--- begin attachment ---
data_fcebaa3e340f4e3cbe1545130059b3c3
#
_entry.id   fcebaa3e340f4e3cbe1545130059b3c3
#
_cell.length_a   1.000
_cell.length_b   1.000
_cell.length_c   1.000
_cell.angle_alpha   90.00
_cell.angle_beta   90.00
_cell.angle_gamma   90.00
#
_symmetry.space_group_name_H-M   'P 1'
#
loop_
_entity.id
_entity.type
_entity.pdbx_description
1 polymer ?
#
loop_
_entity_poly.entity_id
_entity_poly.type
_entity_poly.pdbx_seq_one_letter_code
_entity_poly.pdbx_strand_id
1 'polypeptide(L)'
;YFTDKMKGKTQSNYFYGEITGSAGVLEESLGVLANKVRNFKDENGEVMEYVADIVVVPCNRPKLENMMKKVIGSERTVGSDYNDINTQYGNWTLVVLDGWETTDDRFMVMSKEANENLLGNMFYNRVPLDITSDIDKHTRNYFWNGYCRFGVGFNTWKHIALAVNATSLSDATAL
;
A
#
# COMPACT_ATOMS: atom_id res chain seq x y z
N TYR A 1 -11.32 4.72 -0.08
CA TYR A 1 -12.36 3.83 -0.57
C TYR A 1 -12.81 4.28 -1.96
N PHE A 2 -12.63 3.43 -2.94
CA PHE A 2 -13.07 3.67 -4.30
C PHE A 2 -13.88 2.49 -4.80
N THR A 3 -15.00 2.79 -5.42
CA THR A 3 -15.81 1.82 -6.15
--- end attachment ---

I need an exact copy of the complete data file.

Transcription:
data_fcebaa3e340f4e3cbe1545130059b3c3
#
_entry.id   fcebaa3e340f4e3cbe1545130059b3c3
#
_cell.length_a   1.000
_cell.length_b   1.000
_cell.length_c   1.000
_cell.angle_alpha   90.00
_cell.angle_beta   90.00
_cell.angle_gamma   90.00
#
_symmetry.space_group_name_H-M   'P 1'
#
loop_
_entity.id
_entity.type
_entity.pdbx_description
1 polymer ?
#
loop_
_entity_poly.entity_id
_entity_poly.type
_entity_poly.pdbx_seq_one_letter_code
_entity_poly.pdbx_strand_id
1 'polypeptide(L)'
;YFTDKMKGKTQSNYFYGEITGSAGVLEESLGVLANKVRNFKDENGEVMEYVADIVVVPCNRPKLENMMKKVIGSERTVGSDYNDINTQYGNWTLVVLDGWETTDDRFMVMSKEANENLLGNMFYNRVPLDITSDIDKHTRNYFWNGYCRFGVGFNTWKHIALAVNATSLSDATAL
;
A
#
# COMPACT_ATOMS: atom_id res chain seq x y z
N TYR A 1 -11.32 4.72 -0.08
CA TYR A 1 -12.36 3.83 -0.57
C TYR A 1 -12.81 4.28 -1.96
N PHE A 2 -12.63 3.43 -2.94
CA PHE A 2 -13.07 3.67 -4.30
C PHE A 2 -13.88 2.49 -4.80
N THR A 3 -15.00 2.79 -5.42
CA THR A 3 -15.81 1.82 -6.15